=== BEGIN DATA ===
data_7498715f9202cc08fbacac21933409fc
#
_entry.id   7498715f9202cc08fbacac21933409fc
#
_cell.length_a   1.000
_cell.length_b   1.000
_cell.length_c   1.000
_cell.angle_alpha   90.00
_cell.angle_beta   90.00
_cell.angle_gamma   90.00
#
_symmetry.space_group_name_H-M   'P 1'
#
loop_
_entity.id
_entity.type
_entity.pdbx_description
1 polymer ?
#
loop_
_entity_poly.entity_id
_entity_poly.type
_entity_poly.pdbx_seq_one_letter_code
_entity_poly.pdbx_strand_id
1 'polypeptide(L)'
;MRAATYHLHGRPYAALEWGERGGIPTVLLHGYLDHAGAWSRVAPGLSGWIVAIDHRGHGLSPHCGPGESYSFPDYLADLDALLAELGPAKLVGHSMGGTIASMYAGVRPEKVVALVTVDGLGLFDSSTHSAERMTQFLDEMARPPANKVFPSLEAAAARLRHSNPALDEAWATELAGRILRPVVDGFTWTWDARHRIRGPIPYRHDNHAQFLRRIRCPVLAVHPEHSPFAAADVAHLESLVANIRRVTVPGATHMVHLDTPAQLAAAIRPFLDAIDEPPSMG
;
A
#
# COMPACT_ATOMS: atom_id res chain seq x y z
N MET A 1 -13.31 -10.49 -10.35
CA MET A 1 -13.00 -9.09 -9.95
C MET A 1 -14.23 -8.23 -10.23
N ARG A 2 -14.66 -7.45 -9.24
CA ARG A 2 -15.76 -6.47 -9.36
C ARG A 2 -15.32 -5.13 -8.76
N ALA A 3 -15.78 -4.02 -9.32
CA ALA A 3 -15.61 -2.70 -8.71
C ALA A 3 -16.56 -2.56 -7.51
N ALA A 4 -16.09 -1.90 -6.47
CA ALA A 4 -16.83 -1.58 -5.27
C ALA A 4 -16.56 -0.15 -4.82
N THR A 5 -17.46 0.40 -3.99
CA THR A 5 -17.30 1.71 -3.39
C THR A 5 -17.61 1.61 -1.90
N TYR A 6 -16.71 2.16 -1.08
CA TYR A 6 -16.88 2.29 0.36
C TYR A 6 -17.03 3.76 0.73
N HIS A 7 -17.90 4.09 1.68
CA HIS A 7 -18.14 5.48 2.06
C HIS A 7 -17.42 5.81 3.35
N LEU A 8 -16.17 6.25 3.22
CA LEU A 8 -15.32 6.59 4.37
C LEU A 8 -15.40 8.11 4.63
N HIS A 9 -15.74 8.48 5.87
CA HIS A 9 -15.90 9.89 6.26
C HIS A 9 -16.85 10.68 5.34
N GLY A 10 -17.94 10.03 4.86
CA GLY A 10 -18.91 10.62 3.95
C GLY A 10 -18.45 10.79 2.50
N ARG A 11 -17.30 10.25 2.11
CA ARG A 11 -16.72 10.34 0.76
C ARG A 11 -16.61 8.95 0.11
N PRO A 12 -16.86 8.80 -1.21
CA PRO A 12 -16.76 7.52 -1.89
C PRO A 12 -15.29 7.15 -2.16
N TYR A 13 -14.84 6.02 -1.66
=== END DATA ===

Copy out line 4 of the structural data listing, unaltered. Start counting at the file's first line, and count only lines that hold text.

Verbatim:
#